Juicing is the separation of the liquid (juice) from the fibre (often referred to as the pulp). The juicing process breaks down the cells of the produce which releases the liquids and a sieve like screen filters the juice in to one receptacle and the fibres are discarded in to a separate container.
Removing the fibre from fruits, vegetables and herbs allows us to release the essential nutrients in liquid form, which otherwise would take a lot of time and chewing to eat. Liquid juice is also much easier for the body to absorb and digest. As we are now being encouraged to eat a bare minimum of 5 different portions of fruit and vegetables per day – juicing is an excellent way to get these nutrients in to our bodies, especially the foods that you never get round to eating with your everyday meals.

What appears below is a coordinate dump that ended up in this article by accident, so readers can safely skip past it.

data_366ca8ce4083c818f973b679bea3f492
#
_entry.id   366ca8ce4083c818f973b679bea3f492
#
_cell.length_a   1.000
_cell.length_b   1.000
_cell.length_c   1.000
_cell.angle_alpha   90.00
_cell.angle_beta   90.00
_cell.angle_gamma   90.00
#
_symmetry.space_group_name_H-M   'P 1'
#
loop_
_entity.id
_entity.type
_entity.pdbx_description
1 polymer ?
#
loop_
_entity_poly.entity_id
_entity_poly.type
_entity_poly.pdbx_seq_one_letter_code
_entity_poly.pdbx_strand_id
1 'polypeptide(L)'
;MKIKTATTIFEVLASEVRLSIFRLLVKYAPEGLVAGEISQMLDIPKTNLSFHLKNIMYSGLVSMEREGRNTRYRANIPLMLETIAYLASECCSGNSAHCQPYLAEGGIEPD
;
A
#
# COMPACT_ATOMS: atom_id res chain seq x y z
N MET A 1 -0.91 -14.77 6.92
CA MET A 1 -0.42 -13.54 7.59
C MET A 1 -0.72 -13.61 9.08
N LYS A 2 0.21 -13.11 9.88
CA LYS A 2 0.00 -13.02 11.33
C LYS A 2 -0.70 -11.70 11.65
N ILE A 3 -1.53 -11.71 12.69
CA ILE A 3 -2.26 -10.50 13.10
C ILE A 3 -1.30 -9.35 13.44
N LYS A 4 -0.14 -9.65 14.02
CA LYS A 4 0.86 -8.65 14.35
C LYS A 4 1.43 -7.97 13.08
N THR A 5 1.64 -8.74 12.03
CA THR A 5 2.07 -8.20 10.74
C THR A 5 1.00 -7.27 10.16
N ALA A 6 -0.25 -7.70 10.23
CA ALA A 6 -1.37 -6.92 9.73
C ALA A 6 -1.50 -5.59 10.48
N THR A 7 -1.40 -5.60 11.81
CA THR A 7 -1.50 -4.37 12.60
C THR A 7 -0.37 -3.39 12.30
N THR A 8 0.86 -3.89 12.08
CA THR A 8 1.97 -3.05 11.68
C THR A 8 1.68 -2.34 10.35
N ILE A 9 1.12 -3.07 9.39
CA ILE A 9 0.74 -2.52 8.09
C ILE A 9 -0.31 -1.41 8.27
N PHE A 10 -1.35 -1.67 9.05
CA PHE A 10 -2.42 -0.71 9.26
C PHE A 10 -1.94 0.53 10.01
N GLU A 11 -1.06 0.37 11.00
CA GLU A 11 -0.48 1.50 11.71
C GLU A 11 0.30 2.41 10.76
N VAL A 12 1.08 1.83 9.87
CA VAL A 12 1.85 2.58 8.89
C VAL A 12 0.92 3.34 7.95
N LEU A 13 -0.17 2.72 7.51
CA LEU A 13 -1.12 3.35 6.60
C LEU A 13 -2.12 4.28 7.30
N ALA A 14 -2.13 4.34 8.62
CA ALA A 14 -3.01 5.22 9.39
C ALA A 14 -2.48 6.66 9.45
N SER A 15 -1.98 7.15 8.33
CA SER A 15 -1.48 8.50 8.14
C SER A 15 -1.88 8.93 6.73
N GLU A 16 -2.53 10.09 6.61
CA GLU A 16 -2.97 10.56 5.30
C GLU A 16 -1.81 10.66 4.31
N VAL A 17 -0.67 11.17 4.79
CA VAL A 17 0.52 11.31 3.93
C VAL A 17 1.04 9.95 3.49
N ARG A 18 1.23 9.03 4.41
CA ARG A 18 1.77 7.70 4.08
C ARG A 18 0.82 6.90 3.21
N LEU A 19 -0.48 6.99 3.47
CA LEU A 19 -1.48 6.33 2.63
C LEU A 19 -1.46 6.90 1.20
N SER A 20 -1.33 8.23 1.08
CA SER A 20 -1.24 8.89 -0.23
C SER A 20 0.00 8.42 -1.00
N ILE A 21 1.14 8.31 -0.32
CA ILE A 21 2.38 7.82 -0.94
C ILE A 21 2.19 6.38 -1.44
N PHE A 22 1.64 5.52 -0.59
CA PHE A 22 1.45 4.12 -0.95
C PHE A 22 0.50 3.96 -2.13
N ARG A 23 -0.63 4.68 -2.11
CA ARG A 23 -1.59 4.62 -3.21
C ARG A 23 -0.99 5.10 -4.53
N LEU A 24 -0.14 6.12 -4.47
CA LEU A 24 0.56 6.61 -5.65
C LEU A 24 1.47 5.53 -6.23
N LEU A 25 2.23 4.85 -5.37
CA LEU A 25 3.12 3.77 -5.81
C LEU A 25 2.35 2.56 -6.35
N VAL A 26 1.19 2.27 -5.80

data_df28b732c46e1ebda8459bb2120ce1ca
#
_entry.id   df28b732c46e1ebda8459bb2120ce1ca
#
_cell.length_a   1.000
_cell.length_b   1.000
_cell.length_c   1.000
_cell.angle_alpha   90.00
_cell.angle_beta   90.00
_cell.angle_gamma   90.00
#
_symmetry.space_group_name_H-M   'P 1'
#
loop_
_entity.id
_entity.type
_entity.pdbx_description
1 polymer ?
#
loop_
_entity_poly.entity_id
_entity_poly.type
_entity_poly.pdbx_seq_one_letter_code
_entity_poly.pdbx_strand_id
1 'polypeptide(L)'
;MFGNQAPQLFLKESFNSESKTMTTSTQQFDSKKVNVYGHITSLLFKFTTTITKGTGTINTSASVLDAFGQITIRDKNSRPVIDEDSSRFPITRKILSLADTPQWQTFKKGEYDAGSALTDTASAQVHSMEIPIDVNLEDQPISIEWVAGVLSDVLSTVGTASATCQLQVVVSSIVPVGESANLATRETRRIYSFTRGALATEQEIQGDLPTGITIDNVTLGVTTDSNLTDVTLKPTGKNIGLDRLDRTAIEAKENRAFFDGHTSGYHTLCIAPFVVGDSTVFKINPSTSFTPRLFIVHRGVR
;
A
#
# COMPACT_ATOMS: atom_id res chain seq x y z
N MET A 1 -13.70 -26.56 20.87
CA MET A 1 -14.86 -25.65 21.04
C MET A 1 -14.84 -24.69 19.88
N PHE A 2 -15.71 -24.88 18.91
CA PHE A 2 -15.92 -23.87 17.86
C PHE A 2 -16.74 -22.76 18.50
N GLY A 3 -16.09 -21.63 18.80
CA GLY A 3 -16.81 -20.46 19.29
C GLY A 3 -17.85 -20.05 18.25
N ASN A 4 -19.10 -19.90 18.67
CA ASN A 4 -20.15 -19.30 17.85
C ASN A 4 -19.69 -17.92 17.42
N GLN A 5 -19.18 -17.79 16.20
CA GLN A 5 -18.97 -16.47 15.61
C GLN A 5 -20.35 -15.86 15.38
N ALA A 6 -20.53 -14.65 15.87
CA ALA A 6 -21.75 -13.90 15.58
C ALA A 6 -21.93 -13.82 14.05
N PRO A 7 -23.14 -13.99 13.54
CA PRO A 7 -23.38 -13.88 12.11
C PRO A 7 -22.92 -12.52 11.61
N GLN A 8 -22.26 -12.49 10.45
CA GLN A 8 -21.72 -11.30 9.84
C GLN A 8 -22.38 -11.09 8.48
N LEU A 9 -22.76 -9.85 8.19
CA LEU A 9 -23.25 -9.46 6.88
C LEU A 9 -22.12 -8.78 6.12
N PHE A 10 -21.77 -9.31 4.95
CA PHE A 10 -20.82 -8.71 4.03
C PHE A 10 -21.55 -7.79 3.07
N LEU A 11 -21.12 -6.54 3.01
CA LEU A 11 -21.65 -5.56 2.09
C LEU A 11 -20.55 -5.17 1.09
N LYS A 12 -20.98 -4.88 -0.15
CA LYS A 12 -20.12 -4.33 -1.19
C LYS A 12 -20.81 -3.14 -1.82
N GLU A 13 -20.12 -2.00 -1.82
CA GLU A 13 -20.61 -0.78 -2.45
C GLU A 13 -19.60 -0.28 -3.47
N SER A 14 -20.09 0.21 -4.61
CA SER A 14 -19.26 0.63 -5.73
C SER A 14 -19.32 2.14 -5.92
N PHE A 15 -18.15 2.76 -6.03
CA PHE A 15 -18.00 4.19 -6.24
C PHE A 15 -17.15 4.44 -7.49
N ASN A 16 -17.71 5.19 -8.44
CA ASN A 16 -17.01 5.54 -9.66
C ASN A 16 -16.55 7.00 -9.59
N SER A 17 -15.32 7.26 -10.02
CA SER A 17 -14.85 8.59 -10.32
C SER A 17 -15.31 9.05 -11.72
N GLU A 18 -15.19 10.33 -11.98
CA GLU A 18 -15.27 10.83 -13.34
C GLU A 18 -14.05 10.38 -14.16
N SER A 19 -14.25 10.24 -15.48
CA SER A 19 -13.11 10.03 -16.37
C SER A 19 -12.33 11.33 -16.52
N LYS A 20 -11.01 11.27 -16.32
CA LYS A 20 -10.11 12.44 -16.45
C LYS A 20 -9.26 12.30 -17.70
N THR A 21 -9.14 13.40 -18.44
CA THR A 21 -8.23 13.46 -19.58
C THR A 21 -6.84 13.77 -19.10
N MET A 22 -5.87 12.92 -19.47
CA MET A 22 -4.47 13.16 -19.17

Apart from salads, most vegetables are cooked before being eaten in the western diet, unfortunately cooking foods destroys a significant proportion of the vitamins, minerals and enzymes contained in them as these essential nutrients are volatile to temperatures above 118ºF. Cooking also changes the atomic structure of the molecules – making it more difficult for the body to absorb and digest. Fruit and vegetables in their uncooked state are often referred to as ‘Raw Foods’ and there is now a large number of everyday people following a strict ‘Raw Food’ lifestyle. The use of natural ‘Raw Foods’ in treating cancer and other serious illnesses has proved successful where modern conventional medicine has failed.